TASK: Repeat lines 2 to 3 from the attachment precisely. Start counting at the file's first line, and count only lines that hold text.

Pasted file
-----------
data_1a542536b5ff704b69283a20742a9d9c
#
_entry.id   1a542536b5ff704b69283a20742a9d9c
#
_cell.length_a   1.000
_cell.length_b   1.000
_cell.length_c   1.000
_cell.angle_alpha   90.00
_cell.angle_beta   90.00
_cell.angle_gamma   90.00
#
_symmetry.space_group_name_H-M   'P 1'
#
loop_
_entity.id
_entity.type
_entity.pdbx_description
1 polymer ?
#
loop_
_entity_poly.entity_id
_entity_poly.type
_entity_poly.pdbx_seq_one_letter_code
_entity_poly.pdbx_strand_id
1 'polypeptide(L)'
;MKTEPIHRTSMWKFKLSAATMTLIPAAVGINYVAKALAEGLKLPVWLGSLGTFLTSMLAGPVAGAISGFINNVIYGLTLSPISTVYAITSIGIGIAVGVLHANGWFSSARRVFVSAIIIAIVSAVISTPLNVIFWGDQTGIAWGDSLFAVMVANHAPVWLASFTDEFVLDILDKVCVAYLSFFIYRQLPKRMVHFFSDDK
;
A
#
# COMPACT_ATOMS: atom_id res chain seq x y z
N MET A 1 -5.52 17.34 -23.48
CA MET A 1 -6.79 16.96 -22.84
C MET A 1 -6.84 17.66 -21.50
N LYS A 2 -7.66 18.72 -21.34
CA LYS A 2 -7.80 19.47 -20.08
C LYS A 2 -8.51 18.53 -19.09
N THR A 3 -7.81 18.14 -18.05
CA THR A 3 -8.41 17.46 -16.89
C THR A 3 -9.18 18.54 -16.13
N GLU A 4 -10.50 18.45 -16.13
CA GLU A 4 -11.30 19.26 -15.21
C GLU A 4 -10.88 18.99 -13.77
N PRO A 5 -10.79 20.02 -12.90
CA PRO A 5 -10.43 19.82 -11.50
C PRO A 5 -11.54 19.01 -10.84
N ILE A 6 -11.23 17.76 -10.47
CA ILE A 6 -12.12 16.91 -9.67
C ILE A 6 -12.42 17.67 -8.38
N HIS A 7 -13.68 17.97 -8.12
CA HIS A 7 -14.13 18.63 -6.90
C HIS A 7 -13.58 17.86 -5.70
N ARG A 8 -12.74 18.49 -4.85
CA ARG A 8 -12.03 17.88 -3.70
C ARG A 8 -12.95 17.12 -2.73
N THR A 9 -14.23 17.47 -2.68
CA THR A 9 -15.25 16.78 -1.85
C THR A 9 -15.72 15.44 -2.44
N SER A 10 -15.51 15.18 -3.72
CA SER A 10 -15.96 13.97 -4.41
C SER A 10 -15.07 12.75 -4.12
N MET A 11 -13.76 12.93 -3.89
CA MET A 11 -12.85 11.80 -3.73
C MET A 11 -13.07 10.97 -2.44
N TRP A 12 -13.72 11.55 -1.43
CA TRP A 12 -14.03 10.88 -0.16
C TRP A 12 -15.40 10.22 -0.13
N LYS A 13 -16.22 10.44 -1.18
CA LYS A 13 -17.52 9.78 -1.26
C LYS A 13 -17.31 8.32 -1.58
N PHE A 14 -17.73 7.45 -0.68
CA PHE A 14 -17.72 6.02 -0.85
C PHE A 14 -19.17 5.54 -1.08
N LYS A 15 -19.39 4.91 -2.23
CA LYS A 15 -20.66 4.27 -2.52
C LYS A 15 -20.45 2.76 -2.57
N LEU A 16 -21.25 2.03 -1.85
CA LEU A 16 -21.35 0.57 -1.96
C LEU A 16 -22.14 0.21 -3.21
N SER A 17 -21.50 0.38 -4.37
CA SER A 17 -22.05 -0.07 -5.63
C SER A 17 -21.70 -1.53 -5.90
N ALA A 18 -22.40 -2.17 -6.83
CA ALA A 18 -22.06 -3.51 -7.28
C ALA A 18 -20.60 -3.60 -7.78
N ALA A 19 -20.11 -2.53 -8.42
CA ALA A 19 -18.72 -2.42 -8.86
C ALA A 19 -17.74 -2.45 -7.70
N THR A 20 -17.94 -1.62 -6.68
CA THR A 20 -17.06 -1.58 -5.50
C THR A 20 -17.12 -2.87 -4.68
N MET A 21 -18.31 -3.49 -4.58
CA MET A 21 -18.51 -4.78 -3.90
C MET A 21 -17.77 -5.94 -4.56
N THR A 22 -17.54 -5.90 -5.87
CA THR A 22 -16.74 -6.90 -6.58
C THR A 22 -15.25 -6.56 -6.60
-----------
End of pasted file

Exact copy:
#
_entry.id   1a542536b5ff704b69283a20742a9d9c